Rashtriya Swayamsevak Sangh (RSS) chief Mohan Bhagwat's latest statement has once again triggered a debate over 'Akhand Bharat' (Undivided India). Speaking at an event on Wednesday, Bhagwat, while responding to a question from a student, said that the idea of 'Akhand Bharat' will be a reality in the coming years.
The RSS chief's statement has come a raging debate over the country's name change from 'India' to 'Bharat'. WATCH VIDEO
What is 'Akhand Bharat'
As per historians, Akhand Bharat, also known as Akhand Hindustan was a term which was used during the independence movement. It is said that Kanaiyalal Maneklal Munshi advocated for Akhand Hindustan a proposition that Mahatma Gandhi agreed with. According to the freedom fighters Britain wanted to retain its empire by pursuing a policy of divide and rule and Hindu–Muslim unity could not be achieved as long as the British were there. Not just the Hindu freedom fighters, but Muslim across border too wanted a 'Akhand Bharat'. Mazhar Ali Khan, who was a Pakistani socialist intellectual and a veteran journalist wrote that the Khan brothers were determined to fight for Akhand Hindustan.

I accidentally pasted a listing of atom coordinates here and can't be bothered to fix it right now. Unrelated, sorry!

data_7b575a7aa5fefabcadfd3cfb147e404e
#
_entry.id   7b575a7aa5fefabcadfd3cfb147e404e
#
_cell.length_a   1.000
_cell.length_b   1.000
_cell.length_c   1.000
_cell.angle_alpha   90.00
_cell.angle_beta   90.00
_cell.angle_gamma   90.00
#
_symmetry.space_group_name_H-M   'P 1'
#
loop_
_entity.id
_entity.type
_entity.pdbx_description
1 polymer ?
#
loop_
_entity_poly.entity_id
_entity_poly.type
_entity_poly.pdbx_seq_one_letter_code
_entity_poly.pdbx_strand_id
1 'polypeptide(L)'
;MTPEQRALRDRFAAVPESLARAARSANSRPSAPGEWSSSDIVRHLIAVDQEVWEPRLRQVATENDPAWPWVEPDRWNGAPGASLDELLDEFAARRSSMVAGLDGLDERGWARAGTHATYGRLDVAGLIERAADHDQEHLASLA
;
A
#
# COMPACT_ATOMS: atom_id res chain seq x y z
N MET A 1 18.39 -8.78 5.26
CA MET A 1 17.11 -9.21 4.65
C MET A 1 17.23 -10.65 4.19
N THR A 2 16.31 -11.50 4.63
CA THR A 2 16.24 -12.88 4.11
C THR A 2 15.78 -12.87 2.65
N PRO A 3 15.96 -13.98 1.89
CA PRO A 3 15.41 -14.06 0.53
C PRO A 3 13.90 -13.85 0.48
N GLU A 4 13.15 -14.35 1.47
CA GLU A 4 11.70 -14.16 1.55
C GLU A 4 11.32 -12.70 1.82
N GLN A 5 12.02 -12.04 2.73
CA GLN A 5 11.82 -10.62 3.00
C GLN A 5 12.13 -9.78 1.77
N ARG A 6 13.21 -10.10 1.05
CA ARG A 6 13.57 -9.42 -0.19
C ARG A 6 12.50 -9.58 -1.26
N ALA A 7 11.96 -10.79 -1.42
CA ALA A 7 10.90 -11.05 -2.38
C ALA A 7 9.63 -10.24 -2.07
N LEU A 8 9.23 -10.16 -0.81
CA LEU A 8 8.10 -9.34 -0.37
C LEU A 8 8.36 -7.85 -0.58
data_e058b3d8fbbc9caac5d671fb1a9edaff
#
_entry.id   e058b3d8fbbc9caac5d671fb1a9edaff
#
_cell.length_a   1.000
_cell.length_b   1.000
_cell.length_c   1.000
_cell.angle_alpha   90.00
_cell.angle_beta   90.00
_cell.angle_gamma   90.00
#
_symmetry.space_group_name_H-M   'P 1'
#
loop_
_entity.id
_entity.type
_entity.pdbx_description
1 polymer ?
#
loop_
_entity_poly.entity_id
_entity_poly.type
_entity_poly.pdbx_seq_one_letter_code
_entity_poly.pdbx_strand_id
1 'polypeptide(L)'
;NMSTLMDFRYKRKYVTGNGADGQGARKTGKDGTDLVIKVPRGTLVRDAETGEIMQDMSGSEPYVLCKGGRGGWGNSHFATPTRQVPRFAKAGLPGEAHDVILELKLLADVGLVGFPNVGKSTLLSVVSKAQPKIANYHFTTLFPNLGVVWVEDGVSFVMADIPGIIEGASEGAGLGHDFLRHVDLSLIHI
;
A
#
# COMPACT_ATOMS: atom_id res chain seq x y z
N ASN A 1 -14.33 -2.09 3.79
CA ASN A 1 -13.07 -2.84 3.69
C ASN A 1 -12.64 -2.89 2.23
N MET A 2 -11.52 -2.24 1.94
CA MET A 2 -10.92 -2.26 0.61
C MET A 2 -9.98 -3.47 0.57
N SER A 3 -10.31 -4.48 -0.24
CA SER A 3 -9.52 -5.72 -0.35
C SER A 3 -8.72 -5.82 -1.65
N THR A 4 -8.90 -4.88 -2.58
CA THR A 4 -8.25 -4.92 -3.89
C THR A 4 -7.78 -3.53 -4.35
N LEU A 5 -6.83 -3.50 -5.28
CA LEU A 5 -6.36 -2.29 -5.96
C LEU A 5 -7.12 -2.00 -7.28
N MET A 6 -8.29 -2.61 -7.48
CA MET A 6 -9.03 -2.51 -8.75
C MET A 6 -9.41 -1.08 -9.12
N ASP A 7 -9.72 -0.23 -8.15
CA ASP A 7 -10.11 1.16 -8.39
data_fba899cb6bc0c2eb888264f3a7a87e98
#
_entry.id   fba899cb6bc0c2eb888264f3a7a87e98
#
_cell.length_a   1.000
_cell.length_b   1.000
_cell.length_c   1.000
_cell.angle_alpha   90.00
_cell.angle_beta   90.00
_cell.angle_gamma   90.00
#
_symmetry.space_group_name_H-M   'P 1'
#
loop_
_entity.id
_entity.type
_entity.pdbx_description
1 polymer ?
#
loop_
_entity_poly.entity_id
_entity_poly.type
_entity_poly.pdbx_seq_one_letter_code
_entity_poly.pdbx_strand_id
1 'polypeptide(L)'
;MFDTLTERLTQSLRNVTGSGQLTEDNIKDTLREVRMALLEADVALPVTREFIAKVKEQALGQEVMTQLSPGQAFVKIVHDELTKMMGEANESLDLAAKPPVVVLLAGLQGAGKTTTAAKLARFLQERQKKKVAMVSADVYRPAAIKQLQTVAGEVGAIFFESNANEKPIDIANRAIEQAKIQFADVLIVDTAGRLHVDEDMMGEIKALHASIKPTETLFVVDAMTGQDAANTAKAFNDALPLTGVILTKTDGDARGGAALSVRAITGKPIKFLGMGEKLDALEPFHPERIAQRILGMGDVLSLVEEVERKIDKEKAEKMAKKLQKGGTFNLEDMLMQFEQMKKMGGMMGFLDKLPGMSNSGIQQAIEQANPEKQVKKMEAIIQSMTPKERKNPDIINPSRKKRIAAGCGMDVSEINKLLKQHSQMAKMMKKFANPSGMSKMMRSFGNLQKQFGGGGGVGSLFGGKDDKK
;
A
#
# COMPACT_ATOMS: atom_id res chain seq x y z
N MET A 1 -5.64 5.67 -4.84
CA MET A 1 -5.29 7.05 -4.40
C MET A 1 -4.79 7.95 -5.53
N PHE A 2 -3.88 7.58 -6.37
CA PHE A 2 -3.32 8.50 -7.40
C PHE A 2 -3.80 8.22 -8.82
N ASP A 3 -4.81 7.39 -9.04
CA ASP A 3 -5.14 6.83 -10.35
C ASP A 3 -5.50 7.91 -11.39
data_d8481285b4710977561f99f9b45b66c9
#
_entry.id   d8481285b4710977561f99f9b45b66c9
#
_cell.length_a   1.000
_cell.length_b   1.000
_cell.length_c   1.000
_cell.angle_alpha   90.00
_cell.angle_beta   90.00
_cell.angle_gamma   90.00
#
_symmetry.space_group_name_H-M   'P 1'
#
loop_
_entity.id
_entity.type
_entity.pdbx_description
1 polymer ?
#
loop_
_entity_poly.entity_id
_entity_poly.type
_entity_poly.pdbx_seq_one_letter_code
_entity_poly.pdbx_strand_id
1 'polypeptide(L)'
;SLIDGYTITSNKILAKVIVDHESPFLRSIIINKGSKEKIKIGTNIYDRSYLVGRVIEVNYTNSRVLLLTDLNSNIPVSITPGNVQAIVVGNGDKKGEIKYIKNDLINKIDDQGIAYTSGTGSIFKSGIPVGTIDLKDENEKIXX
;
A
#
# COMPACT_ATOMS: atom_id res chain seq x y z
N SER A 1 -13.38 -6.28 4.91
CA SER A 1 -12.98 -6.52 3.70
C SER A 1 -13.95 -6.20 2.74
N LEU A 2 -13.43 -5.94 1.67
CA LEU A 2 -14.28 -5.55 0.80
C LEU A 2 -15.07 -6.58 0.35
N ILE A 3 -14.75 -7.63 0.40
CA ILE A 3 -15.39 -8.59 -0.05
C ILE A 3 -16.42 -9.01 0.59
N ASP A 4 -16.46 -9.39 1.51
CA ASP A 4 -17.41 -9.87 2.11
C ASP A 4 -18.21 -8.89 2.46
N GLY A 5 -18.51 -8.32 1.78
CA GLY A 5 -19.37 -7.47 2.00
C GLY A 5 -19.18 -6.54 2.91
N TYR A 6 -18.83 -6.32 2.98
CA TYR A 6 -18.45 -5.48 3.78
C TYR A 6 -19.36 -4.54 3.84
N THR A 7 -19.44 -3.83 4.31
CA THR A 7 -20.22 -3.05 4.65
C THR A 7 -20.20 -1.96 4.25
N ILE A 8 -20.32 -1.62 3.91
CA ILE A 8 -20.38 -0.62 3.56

On 7–8 October 1944, in Delhi, Radha Kumud Mukherjee, the noted Indian nationalist during the period of British colonial rule, presided over the Akhand Hindustan Leaders' Conference, the first even such conference. Indian activist and Hindu Mahasabha leader Vinayak Damodar Savarkar at the Hindu Mahasabha's 19th Annual Session in Ahmedabad in 1937 propounded the notion of an Akhand Bharat that must remain one and indivisible 'from Kashmir to Rameswaram, from Sindh to Assam.' The call for creation of the Akhand Bharat or Akhand Hindustan has on occasions been raised by Hindu nationalist organisations such as the Hindu Mahasabha, Rashtriya Swayamsevak Sangh, Vishva Hindu Parishad, Shiv Sena, Maharashtra Navnirman Sena, Hindu Sena, Hindu Janajagruti Samiti, Bharatiya Janata Party etc. One organisation sharing this goal, the Akhand Hindustan Morcha, bears the term in its name.
Which countries were part of it
As per history, Afghanistan, Bangladesh, Bhutan, India, Maldives, Myanmar, Nepal, Pakistan, Sri Lanka and Tibet were part of India and were said to be one nation. Pre-1947 maps of India, showing the modern states of Pakistan and Bangladesh as part of British India illustrate the borders of a proto-Akhand Bharat. The creation of an Akhand Bharat is also ideologically linked with the concept of Hindutva and the ideas of unity and purification.